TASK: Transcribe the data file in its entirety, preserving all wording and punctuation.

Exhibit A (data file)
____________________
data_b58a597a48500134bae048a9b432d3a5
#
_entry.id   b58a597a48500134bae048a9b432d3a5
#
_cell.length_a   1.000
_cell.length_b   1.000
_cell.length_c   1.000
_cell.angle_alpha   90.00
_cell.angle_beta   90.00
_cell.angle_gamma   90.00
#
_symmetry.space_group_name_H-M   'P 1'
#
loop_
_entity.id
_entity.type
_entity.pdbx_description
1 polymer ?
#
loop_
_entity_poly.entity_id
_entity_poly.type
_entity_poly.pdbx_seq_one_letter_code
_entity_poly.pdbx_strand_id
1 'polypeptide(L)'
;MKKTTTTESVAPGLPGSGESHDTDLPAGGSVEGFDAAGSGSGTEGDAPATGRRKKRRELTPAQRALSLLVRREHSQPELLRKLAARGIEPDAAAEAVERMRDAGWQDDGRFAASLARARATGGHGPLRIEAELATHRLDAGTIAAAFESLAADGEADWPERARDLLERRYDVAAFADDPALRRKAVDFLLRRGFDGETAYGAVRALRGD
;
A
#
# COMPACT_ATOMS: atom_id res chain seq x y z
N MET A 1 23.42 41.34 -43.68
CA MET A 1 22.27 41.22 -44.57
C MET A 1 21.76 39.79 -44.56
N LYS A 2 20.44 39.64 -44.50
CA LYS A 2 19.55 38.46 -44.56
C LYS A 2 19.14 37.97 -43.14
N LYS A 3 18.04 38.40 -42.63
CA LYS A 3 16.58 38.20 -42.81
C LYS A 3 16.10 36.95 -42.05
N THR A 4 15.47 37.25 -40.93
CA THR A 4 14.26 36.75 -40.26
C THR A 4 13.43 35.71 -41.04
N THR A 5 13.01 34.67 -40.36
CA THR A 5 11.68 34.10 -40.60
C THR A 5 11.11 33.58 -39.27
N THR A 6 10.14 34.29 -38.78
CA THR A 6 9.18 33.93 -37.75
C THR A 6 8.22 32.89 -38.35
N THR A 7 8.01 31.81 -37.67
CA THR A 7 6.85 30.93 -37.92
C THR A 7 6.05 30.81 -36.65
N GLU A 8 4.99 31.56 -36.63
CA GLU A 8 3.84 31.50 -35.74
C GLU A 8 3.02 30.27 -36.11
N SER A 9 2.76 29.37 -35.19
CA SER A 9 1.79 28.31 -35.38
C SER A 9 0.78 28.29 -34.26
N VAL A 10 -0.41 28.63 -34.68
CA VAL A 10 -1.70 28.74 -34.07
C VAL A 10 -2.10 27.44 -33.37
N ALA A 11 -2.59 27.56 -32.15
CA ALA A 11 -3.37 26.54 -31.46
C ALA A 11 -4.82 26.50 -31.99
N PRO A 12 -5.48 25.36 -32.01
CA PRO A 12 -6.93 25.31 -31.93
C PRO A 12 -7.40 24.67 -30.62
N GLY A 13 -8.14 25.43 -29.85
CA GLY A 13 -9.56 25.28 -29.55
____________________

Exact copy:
data_b58a597a48500134bae048a9b432d3a5
#
_entry.id   b58a597a48500134bae048a9b432d3a5
#
_cell.length_a   1.000
_cell.length_b   1.000
_cell.length_c   1.000
_cell.angle_alpha   90.00
_cell.angle_beta   90.00
_cell.angle_gamma   90.00
#
_symmetry.space_group_name_H-M   'P 1'
#
loop_
_entity.id
_entity.type
_entity.pdbx_description
1 polymer ?
#
loop_
_entity_poly.entity_id
_entity_poly.type
_entity_poly.pdbx_seq_one_letter_code
_entity_poly.pdbx_strand_id
1 'polypeptide(L)'
;MKKTTTTESVAPGLPGSGESHDTDLPAGGSVEGFDAAGSGSGTEGDAPATGRRKKRRELTPAQRALSLLVRREHSQPELLRKLAARGIEPDAAAEAVERMRDAGWQDDGRFAASLARARATGGHGPLRIEAELATHRLDAGTIAAAFESLAADGEADWPERARDLLERRYDVAAFADDPALRRKAVDFLLRRGFDGETAYGAVRALRGD
;
A
#
# COMPACT_ATOMS: atom_id res chain seq x y z
N MET A 1 23.42 41.34 -43.68
CA MET A 1 22.27 41.22 -44.57
C MET A 1 21.76 39.79 -44.56
N LYS A 2 20.44 39.64 -44.50
CA LYS A 2 19.55 38.46 -44.56
C LYS A 2 19.14 37.97 -43.14
N LYS A 3 18.04 38.40 -42.63
CA LYS A 3 16.58 38.20 -42.81
C LYS A 3 16.10 36.95 -42.05
N THR A 4 15.47 37.25 -40.93
CA THR A 4 14.26 36.75 -40.26
C THR A 4 13.43 35.71 -41.04
N THR A 5 13.01 34.67 -40.36
CA THR A 5 11.68 34.10 -40.60
C THR A 5 11.11 33.58 -39.27
N THR A 6 10.14 34.29 -38.78
CA THR A 6 9.18 33.93 -37.75
C THR A 6 8.22 32.89 -38.35
N THR A 7 8.01 31.81 -37.67
CA THR A 7 6.85 30.93 -37.92
C THR A 7 6.05 30.81 -36.65
N GLU A 8 4.99 31.56 -36.63
CA GLU A 8 3.84 31.50 -35.74
C GLU A 8 3.02 30.27 -36.11
N SER A 9 2.76 29.37 -35.19
CA SER A 9 1.79 28.31 -35.38
C SER A 9 0.78 28.29 -34.26
N VAL A 10 -0.41 28.63 -34.68
CA VAL A 10 -1.70 28.74 -34.07
C VAL A 10 -2.10 27.44 -33.37
N ALA A 11 -2.59 27.56 -32.15
CA ALA A 11 -3.37 26.54 -31.46
C ALA A 11 -4.82 26.50 -31.99
N PRO A 12 -5.48 25.36 -32.01
CA PRO A 12 -6.93 25.31 -31.93
C PRO A 12 -7.40 24.67 -30.62
N GLY A 13 -8.14 25.43 -29.85
CA GLY A 13 -9.56 25.28 -29.55